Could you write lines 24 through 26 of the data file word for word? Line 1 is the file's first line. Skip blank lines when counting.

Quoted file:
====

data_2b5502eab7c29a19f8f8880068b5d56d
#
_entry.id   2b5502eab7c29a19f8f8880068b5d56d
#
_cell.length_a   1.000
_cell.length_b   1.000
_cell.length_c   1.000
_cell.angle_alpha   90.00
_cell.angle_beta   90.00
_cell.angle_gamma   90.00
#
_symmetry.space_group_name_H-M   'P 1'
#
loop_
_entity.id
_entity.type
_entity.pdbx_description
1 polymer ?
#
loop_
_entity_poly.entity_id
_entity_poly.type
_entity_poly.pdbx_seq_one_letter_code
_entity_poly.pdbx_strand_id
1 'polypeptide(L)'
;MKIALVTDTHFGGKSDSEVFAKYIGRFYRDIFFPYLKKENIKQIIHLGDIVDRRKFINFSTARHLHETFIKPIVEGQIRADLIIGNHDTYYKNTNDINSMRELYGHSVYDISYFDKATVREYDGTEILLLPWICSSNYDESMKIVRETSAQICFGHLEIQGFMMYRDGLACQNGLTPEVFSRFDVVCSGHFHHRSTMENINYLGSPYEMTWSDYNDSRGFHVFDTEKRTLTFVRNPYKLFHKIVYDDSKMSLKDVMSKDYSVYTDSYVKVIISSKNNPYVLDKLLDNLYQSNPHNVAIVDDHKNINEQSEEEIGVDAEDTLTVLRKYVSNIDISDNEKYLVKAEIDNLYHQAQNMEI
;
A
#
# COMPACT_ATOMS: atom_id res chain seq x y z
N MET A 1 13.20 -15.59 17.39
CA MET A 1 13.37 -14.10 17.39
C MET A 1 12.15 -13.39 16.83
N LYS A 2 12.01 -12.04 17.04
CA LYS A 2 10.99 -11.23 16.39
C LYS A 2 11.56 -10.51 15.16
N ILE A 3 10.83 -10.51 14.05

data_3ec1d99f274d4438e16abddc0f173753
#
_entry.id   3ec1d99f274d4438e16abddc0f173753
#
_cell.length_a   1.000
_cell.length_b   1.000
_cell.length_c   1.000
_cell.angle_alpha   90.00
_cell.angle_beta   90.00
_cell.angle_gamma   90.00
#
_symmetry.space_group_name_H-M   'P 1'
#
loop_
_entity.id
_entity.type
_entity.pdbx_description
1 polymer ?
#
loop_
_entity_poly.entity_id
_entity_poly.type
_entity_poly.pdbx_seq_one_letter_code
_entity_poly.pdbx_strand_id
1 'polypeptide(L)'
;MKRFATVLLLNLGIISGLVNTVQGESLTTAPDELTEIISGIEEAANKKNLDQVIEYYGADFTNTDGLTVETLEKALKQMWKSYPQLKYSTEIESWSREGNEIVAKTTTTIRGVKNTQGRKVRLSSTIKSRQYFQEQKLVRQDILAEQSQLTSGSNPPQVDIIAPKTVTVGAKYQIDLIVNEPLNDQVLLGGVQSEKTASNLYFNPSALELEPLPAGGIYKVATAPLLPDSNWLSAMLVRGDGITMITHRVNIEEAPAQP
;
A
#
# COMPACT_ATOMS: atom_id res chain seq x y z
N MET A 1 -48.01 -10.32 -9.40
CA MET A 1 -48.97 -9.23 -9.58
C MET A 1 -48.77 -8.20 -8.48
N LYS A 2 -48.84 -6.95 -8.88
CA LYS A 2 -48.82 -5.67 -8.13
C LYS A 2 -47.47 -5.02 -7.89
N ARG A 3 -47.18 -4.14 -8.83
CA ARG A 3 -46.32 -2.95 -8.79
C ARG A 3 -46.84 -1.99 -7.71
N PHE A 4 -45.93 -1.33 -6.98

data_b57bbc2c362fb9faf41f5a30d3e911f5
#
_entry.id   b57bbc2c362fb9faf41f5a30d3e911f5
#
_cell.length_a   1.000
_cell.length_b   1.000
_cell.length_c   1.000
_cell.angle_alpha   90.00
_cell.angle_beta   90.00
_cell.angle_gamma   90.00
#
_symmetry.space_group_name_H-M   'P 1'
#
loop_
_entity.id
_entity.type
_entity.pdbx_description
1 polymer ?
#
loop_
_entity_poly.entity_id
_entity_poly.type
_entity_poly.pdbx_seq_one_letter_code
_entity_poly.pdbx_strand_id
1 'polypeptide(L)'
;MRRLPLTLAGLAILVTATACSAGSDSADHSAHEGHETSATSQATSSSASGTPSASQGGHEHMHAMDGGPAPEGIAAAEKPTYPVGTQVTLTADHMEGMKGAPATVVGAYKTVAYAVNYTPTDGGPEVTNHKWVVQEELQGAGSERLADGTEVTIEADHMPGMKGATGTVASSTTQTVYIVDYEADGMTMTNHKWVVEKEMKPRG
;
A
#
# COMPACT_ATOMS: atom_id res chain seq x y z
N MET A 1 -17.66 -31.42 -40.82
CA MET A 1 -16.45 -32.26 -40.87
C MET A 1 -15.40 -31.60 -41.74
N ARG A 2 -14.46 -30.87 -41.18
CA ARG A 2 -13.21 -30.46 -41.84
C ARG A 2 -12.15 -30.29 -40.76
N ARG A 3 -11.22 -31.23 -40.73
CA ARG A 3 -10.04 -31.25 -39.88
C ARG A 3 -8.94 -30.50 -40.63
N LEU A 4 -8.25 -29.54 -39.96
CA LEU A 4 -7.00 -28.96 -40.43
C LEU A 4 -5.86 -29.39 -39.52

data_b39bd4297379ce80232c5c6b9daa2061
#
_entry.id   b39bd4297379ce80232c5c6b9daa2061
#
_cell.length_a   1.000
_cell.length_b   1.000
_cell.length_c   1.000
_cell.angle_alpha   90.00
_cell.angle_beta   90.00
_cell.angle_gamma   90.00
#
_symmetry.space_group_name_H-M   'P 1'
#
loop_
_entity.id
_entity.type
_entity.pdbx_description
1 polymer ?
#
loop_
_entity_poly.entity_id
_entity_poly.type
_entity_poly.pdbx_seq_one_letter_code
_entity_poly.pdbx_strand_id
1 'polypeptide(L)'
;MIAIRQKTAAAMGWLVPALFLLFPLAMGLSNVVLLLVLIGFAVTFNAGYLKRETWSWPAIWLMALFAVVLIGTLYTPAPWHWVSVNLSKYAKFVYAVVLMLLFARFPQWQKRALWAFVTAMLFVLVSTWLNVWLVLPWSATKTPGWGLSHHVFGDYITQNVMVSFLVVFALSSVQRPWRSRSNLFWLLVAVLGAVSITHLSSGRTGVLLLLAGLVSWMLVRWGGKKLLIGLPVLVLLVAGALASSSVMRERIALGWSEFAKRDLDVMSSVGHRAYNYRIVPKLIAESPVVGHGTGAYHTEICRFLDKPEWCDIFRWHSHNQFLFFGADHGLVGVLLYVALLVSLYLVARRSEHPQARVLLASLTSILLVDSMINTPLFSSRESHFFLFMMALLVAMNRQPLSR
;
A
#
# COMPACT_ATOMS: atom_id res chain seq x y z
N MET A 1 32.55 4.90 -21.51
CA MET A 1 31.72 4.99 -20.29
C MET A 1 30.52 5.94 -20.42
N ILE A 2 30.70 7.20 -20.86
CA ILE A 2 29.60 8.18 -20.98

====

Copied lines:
_entity_poly.pdbx_strand_id
1 'polypeptide(L)'
;MKIALVTDTHFGGKSDSEVFAKYIGRFYRDIFFPYLKKENIKQIIHLGDIVDRRKFINFSTARHLHETFIKPIVEGQIRADLIIGNHDTYYKNTNDINSMRELYGHSVYDISYFDKATVREYDGTEILLLPWICSSNYDESMKIVRETSAQICFGHLEIQGFMMYRDGLACQNGLTPEVFSRFDVVCSGHFHHRSTMENINYLGSPYEMTWSDYNDSRGFHVFDTEKRTLTFVRNPYKLFHKIVYDDSKMSLKDVMSKDYSVYTDSYVKVIISSKNNPYVLDKLLDNLYQSNPHNVAIVDDHKNINEQSEEEIGVDAEDTLTVLRKYVSNIDISDNEKYLVKAEIDNLYHQAQNMEI